9,300 contaminated foodstuffs, including ice cream

Nobody wants to ingest fungicide and yet … The list of food products concerned continues to grow in this European health scandal.

Open your cupboards, fridge and freezer and start sorting. No less than 9,300 lots – biscuits, ice cream, cereals, etc. – have been identified as contaminated with ethylene oxide, an insecticide banned in Europe. Since the alert launched in September 2020 by the NGO Foodwatch, the repression of fraud strives to list all contaminated food products.

Lately, jars of ice cream and popsicle sticks have been singled out. Batches of ice creams and sorbets from Auchan, Casino, Nestlé, Toupargel, Carrefour, Miko, Thiriet, Intermarché, Aldi, Leclerc, Lidl, Leader Price Monoprix or even Système U are concerned (see the full list of contaminated food on the DGCCRF website).

Health risks without a dose threshold

Among the thousands of batches contaminated by this carcinogenic, mutagenic and reprotoxic disinfectant banned in Europe, we also find pepper, ginger, shallots, coffee, rusks, bread, cookies, prepared dishes, etc., Foodwatch list.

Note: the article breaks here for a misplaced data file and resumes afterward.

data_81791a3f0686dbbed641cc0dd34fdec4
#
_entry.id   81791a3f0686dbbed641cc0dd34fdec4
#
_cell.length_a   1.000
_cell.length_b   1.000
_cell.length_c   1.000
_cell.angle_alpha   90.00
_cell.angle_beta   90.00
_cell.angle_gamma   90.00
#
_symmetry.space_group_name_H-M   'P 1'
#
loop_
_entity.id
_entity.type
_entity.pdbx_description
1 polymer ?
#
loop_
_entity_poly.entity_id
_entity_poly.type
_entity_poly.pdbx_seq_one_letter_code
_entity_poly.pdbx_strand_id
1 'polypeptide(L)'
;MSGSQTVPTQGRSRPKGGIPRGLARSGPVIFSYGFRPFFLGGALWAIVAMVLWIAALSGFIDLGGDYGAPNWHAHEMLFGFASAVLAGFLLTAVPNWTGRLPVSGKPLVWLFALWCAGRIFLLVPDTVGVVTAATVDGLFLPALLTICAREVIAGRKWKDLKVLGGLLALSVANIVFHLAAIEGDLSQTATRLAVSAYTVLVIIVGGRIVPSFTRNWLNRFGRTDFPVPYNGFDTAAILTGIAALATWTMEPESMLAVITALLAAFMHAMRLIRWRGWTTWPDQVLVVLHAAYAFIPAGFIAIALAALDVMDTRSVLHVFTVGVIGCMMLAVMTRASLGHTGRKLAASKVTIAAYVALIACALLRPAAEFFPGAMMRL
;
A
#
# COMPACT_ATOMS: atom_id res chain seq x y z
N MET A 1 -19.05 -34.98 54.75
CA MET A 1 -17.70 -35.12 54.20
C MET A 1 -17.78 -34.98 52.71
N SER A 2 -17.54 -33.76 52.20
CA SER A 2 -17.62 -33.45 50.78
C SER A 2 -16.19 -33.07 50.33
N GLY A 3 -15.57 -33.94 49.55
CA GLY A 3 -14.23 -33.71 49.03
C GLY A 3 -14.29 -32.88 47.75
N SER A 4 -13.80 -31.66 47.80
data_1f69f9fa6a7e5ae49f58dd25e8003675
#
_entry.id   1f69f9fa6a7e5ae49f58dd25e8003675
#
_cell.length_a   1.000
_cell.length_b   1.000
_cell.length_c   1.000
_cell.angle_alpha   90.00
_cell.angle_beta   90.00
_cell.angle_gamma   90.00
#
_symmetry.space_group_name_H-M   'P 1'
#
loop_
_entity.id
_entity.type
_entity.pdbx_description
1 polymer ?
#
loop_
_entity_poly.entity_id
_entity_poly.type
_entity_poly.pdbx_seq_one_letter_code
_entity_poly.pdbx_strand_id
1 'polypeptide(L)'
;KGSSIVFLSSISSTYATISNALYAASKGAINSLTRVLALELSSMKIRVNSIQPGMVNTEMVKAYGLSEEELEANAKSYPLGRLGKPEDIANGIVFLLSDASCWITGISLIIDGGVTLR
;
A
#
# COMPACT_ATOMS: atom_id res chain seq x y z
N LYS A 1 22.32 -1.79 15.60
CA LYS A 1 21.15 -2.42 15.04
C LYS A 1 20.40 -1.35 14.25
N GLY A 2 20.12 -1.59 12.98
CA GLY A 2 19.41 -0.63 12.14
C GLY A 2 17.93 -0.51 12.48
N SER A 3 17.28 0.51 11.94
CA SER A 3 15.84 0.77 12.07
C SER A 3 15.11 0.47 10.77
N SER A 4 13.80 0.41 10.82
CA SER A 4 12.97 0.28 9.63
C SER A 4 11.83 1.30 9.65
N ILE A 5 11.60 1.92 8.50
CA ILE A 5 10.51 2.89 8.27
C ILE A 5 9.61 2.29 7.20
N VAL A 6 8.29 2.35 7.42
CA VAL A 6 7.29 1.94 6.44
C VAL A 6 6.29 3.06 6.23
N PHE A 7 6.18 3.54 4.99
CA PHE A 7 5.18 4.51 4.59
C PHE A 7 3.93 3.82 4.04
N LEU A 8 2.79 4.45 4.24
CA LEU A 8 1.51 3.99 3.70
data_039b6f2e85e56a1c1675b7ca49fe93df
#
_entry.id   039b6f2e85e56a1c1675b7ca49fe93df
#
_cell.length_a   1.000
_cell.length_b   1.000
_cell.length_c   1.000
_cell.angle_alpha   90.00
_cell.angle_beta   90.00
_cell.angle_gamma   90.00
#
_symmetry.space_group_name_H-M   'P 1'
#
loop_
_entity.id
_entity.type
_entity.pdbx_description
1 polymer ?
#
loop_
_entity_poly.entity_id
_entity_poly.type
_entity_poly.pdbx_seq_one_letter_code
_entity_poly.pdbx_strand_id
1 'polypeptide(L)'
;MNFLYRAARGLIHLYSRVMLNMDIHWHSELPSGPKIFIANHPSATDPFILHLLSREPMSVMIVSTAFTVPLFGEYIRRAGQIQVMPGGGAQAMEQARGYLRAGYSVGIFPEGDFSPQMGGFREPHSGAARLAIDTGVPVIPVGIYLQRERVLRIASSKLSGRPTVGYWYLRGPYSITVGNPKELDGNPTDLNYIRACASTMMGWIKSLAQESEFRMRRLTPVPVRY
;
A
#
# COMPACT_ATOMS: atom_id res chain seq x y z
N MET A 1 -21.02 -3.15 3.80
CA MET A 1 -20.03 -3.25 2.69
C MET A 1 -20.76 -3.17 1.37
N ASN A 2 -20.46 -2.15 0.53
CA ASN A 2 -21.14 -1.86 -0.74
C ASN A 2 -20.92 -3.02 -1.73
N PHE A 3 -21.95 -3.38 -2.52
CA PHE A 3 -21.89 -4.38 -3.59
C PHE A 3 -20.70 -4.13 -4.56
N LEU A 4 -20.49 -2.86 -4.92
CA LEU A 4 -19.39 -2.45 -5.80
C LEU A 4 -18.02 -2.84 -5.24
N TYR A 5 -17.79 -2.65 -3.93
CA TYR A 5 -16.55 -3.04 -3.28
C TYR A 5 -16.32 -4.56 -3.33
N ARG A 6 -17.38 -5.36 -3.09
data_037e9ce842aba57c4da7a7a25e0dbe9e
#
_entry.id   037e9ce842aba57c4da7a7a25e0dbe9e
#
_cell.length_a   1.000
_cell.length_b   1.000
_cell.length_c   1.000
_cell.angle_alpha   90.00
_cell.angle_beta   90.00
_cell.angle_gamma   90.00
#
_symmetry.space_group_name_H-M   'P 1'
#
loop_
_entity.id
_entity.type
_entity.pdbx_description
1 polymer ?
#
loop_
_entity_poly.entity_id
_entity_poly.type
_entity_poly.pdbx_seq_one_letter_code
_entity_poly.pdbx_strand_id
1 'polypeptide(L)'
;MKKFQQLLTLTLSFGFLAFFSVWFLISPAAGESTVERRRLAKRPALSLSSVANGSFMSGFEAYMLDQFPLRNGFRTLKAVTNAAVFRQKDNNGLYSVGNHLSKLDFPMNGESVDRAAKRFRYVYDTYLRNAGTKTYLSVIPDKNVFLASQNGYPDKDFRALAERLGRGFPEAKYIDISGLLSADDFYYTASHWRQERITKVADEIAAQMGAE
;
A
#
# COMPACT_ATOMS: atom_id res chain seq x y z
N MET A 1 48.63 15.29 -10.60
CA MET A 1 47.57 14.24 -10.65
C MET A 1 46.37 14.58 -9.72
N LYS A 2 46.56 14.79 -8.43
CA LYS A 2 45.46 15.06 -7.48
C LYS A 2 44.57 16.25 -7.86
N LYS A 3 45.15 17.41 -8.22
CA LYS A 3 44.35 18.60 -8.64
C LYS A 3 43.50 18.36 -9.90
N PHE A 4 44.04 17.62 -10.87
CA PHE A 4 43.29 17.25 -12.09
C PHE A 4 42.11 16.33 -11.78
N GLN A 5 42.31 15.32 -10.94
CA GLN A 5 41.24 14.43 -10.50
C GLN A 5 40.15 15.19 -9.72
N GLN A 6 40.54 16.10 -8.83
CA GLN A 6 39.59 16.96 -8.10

ANSES (National Agency for Food, Environmental and Occupational Health Safety) indicates that ethylene oxide presents health risks without a dose threshold: “Even very low levels of exposure are associated with an excess risk of cancer”. Concretely, it is a gaseous disinfectant, generally used to avoid the risks of salmonella and molds.

Very few controls on ethylene oxide

It was in Belgium in the fall of 2020 that this health scandal began. A batch of sesame analyzed showed traces of ethylene oxide. Immediately, France sounded the alarm and asked the Fraud Repression to carry out checks. Since then, some 7,000 contaminated batches had been identified last July, a figure which rose to 9,300 in August.

The difficulty stems above all from the lack of control over this fungicide, which is banned in Europe. “The manufacturers tell us ‘it is a prohibited product so we did not check …’. Many waited for the national or European authorities to contact them directly, without suspending their production”, said Ingrid Kragl, of the NGO Foodwatch, in Sud-Ouest. It regrets that no sanction is applied and that nothing obliges brands and operators to warn consumers on their website. The only hope: that the withdrawals of lots have been carried out as requested by the Repression of Fraud.

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